Musically, I find this dichotomy is best expressed in the lush harmonies of the Russian composers. Rimsky-Korsakov is particularly exciting… His Scheherazade suite is music composed to story; it is completely, utterly dramatic in scope. The folk tales he drew from are likely well known by most, but at its heart the suite also tells the story of autumn: exotic color, drama, tireless but brilliantly cunning artistry, and finally, after the frenetic winds of sturm und drang, a long, peaceful night where beauty can at last sleep. Survival assured.

It is difficult—no, impossible—to imagine John Muir wandering his philosophical pathways attached to any sort of earbuds or mp3 players, as he would certainly want to be tuned in to the rhythms of the forest, the reverberant songs of birds in lofty branches, and the delicately nuanced rustles from the undergrowth. Therefore, I kept Rimsky at home on this trip.

“Not blind opposition to progress, but opposition to blind progress.” 

As a Pacific Northwest native, when I think of John Muir, I think of the west coast, and his efforts to conserve the natural beauty of our rugged wilderness areas. Names like the Sierra Club, John Muir Trail, Muir Woods National Monument, Muir Beach, John Muir College, Mount Muir, Camp Muir and Muir Glacier; all suggest the story of his many successes.

But John Muir’s youth had been spent on a farm in Wisconsin, now a historic landmark. Through the visionary camera lens of Charley Makray-Rice, on her blog The Road Less Paved, I was recently reminded of this earlier, and very important, legacy of John Muir in Wisconsin. I hope you can visit her lovely blog and enjoy her photos, as well as the Sierra Club link to more information that describes Muir’s boyhood home, and the early influences that helped to shape his passionate love of nature.

John Muir could linger in the mountains for days, weeks, even months, and often packed no more food than a few chunks of bread. He knew how to survive on little, and where that little was to be found. Therefore it is interesting to note what precious articles he did pack along with him, if it was not to be food. On his ‘thousand mile walk to the Gulf of Mexico’, Muir carried in his pack small volumes of the poems of Robert Burns, Milton’s Paradise Lost, the New Testament, and a blank journal for recording his own thoughts. (Oh, and a plant press.) This was certainly not traveling light in the literary sense. Muir would find that, in the resonant chambers of the deep woods, one is better able to listen for the deep soundings of thinkers through time. Later he would write of his discovery that

the poetry of the Bible, Shakespeare, and Milton was a source of inspiring, exhilarating, uplifting pleasure.’

John Muir

He was also an enthusiastic reader of Emerson and Thoreau, and was keenly in heart harmony with Thoreau when the latter wrote….“Sympathy with the fluttering alder and poplar leaves almost takes away my breath.”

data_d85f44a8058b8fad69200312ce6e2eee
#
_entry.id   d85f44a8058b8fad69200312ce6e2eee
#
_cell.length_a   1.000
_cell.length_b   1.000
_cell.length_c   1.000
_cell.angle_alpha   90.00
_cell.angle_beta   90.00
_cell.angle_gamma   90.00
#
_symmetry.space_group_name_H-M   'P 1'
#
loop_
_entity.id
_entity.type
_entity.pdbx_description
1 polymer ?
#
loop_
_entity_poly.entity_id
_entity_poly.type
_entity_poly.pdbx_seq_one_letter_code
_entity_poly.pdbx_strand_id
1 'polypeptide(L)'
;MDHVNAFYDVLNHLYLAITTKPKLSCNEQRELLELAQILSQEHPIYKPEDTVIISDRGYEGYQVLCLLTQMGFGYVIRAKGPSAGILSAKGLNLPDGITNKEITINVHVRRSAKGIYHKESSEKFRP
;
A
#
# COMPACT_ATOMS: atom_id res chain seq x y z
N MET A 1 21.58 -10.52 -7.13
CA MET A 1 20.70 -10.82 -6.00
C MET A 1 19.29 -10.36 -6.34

When John Muir wrote of ‘beautiful fragments’ that he encountered in his nature wanderings he waxed particularly enthusiastic about the majestic evergreens and conifers. It was something he wrote about Pinus lambertiana that got my full attention:

‘No lover of trees will ever forget his first meeting with a sugar pine.’

That, my friends, struck me as a call to action. I love trees. I have been raised in the deeply wooded Pacific Northwest, yet cannot remember if I have ever ‘met’ a sugar pine. Certainly not in the way Muir did. If I had, how could I have forgotten it? Not to mention that, when it comes to seed pods, sugar pines produce the longest cones of any pine. Their native habitat is also higher, quite a bit higher, than my usual route encompasses.

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Clearly, my seed pod journey must continue. I’ll just have to pack a few slices of bread, a plant press, and a little light reading.

The Smoke of Opinion: Another Look at Thoreau

 

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“No way of thinking or doing, however ancient, can be trusted without proof. What everybody echoes or in silence passes by as true today may turn out to be falsehood tomorrow, mere smoke of opinion, which some had trusted for a cloud that would sprinkle fertilizing rain on their fields.” – Walden

You asked: When was the last time a movie, a book, or a television show left you cold despite all your friends (and/or all the critics) raving about it? What was it that made you go against the critical consensus?

To go against popular opinion brings Henry David Thoreau readily to mind. He was a man who thrived on going against critical consensus. Yet it was Thoreau who gave me my first major reading disappointment. Yes, you, Thoreau. You who said, (and I remember it well):

‘Public opinion is a weak tyrant compared with our own private opinion.’ 

My reading tastes, and naturally, by extension, writing style, lean toward the older genre of literature. The previous generations had so much of interest to say, and in a way, they are still speaking. The Great Conversation is still ongoing if we but want to tune in. I learned this from my parents and grandparents, and grew up surrounded by old books.

My great grandfather, solitary farmer. Not sure if he would have been approved by Thoreau, or not...Thoreau said some pretty scathing things about farmers.